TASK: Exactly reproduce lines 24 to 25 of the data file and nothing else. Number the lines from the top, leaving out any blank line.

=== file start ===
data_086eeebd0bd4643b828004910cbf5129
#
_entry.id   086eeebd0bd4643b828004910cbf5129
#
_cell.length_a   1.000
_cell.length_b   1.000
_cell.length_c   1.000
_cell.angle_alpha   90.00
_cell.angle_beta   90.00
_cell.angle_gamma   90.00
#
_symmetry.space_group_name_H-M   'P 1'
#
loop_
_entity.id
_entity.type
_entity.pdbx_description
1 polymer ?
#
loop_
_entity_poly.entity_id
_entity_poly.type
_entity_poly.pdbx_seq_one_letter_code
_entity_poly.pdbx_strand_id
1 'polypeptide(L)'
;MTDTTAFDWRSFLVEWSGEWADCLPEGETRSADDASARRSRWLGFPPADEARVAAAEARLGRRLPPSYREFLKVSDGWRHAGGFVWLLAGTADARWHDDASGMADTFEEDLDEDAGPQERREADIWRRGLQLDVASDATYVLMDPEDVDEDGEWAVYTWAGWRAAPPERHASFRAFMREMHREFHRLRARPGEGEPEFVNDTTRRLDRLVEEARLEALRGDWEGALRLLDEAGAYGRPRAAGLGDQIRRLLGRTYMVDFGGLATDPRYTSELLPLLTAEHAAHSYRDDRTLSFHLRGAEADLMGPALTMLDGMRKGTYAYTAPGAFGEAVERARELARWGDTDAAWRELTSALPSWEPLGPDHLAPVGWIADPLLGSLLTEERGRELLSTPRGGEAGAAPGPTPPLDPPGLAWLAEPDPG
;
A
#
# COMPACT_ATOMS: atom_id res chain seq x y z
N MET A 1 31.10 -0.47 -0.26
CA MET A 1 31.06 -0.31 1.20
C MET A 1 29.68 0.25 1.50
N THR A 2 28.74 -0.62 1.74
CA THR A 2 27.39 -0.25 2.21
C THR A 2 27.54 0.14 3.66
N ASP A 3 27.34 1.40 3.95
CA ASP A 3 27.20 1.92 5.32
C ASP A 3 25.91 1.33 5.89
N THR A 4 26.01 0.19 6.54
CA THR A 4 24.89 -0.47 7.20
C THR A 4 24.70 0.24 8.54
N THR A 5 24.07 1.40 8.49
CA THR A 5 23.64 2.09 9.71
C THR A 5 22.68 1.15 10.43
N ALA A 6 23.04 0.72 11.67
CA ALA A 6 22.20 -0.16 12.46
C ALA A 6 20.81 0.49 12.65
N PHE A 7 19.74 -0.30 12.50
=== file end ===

_entity_poly.pdbx_strand_id
1 'polypeptide(L)'